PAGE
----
• Thursday, June 13, 2024


Growth patterns in the first 1,000 days can shape child’s future growth: Studies

By: Kimberly Rodrigues

Trends of wasting and stunted growth observed during the initial 1,000 days of a child’s life can have lasting impacts on their future health and growth, according to studies newly published in Nature journal’s Progress towards the Sustainable Development Goals (SDG) Collection.

The authors of these studies related to SDG 2, “Zero Hunger,” emphasise the critical importance of gaining awareness about these trends. They underscore that understanding which populations and age groups require the greatest focus is crucial for addressing growth faltering in children.

The studies present longitudinal, or long-term, analyses of 33 previously published studies by analysing data from overall 80,000 children from across South Asia, sub-Saharan Africa and Latin America.

The Collection marks the mid-point of the 15-year period envisioned by the United Nations to achieve the SDGs by 2030, Nature’s press statement said.

The first study, from Stanford University, found that the onset of stunted-growth was most prevalent within the first three months after a child’s birth, with south Asia seeing substantially higher stunting at birth.

Jade Benjamin-Chung and colleagues analysed data of 52,640 children in this study.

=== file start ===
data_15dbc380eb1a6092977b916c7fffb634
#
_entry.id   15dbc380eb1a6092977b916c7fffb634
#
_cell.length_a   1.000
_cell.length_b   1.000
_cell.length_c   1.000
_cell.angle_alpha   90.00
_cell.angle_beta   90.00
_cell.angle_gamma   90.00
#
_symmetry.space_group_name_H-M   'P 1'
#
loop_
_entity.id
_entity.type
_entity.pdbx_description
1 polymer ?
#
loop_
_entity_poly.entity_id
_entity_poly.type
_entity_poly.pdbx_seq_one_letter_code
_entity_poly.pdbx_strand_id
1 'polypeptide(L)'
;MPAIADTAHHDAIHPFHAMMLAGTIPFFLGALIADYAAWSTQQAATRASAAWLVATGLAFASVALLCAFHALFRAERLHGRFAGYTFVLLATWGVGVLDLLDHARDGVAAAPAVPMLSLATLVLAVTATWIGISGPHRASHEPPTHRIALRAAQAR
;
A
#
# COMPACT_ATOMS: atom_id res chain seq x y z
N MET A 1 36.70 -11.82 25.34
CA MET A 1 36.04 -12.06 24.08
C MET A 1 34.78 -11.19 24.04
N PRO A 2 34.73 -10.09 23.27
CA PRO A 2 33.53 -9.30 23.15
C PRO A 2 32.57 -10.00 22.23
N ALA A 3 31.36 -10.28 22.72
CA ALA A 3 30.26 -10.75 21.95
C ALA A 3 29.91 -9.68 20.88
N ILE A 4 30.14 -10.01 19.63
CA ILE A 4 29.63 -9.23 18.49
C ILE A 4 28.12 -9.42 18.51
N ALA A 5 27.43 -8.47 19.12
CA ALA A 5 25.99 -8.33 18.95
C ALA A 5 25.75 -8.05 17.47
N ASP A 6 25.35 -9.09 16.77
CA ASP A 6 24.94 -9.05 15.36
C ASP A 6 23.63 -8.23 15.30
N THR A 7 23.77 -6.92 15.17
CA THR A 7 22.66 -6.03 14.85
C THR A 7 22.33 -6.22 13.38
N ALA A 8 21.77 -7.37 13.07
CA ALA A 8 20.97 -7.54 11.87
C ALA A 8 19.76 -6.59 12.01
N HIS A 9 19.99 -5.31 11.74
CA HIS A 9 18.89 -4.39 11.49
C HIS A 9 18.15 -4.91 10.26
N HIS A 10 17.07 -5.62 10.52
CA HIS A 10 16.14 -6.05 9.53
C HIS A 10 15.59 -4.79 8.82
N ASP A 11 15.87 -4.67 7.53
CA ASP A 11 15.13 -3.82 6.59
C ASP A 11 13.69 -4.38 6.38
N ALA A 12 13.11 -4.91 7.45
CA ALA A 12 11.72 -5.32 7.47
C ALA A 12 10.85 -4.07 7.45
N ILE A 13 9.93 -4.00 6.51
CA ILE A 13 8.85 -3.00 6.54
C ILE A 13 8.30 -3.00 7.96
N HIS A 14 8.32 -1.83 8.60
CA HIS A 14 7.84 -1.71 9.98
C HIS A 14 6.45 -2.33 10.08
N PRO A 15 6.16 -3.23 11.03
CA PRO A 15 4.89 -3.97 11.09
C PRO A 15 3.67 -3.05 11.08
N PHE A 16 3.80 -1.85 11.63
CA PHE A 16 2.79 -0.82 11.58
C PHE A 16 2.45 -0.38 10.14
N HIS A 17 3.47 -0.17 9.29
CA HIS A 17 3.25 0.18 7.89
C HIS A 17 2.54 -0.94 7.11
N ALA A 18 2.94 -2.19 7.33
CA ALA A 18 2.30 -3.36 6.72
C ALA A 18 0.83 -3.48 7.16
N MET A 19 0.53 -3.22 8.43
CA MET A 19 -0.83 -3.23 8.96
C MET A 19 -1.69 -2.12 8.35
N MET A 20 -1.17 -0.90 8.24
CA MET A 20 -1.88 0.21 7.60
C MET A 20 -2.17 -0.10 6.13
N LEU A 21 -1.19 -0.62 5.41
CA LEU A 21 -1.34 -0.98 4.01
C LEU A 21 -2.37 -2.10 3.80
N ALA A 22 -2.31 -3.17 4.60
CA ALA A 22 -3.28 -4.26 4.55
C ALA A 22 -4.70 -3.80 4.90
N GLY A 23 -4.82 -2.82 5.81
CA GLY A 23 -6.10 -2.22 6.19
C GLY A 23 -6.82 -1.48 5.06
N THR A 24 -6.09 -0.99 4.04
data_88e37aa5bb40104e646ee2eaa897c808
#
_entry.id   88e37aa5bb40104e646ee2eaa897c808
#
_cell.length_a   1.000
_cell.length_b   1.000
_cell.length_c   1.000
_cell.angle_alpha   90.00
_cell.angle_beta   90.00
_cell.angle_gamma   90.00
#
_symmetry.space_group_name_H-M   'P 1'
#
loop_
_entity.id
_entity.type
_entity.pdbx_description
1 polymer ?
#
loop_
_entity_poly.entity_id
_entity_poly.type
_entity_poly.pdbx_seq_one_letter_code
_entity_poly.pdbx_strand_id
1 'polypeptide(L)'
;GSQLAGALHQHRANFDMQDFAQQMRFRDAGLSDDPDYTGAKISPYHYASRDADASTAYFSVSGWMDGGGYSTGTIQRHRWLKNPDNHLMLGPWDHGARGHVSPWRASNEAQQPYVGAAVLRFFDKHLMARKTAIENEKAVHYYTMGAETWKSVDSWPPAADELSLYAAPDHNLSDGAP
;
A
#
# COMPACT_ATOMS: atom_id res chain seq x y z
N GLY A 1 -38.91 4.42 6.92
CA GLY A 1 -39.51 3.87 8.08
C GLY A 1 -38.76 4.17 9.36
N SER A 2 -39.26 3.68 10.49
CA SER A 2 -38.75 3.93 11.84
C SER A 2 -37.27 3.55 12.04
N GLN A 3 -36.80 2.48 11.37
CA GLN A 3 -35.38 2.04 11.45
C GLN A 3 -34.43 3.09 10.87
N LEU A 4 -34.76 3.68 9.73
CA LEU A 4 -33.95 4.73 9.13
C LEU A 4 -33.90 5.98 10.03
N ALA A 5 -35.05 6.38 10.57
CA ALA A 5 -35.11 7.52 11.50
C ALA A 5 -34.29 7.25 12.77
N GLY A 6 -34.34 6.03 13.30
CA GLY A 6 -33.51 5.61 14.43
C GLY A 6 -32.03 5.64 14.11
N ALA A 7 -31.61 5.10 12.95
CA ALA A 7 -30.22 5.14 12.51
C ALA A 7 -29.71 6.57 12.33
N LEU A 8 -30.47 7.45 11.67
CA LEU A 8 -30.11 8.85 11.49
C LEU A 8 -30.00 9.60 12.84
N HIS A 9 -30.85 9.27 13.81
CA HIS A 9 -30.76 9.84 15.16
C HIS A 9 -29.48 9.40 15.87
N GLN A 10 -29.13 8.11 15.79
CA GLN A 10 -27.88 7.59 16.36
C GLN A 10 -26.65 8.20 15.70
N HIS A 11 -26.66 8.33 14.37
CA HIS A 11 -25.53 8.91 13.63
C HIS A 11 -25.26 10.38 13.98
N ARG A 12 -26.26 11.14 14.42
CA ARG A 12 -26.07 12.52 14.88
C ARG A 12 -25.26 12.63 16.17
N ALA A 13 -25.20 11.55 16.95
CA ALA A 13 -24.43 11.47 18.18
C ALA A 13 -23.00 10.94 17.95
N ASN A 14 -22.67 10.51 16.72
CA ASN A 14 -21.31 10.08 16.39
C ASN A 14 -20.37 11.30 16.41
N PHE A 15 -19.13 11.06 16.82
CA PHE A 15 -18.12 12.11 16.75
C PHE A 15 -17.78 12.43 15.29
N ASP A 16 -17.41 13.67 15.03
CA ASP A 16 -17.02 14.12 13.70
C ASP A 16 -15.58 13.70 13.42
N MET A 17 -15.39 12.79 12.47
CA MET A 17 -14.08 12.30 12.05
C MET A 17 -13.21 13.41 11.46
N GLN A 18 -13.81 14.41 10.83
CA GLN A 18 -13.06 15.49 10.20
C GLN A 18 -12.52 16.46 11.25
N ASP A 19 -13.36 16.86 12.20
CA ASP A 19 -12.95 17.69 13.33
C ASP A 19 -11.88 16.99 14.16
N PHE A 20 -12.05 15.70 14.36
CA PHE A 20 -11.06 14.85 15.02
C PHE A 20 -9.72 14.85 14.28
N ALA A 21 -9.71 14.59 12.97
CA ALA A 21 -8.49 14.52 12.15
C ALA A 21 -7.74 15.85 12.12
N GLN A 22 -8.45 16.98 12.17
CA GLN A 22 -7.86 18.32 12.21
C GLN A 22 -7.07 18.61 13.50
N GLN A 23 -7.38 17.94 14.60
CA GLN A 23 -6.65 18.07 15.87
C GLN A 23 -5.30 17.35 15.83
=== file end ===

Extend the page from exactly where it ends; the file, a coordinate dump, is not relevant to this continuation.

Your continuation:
During these three months, wasting was seen to “peak”, the second study, from the University of California (UC) Berkeley, found.

Nearly 30 per cent of the children studied lost fat and muscle tissue in the first two years of life and 10 per cent experienced two or more episodes of wasting, Andrew Mertens from UC Berkeley and team found after studying child wasting in a subset of 11,448 children.

Faltering in growth in the first six months of life was found to lay the ground for subsequent and persistent growth faltering in these children, found the third study, also by Mertens and team, adding that boys had a higher risk of growth faltering than girls.

The study evaluated the potential causes and consequences of child growth failure in 83,671 children.

Wasting experienced early in life heightened the risk of growth faltering in future, Mertens said, even as their team found wasting in the first six months to be associated with faster recovery than in older children.

Reversal of stunting between 0 and 15 months was rare and in children who’s stunting was reversed, relapse was frequent, Benjamin-Chung and team found.

These findings emphasised the importance of interventions to improve general maternal and infant health in the first 1,000 days, as well as household environment and sanitation, the researchers said.

Our findings suggest that defining stunting targets at earlier ages (for example, stunting by 3 or 6 months) would help focus attention on the period when interventions may be most impactful, Benjamin-Chung and team said in their study regarding SDG 2.2.1, which aims to reduce stunting prevalence among children under 5 years by 2025.

SDG 2.2 calls for the elimination of malnutrition by 2030, with child wasting as its primary indicator.

Our results elevate the importance of improving at-birth child outcomes, with a focus on both maternal support during pregnancy and nutritional supplementation in food-insecure populations for women of child-bearing age, pregnant women, and children under 24 months, Mertens and team wrote in their study analysing child wasting trends.


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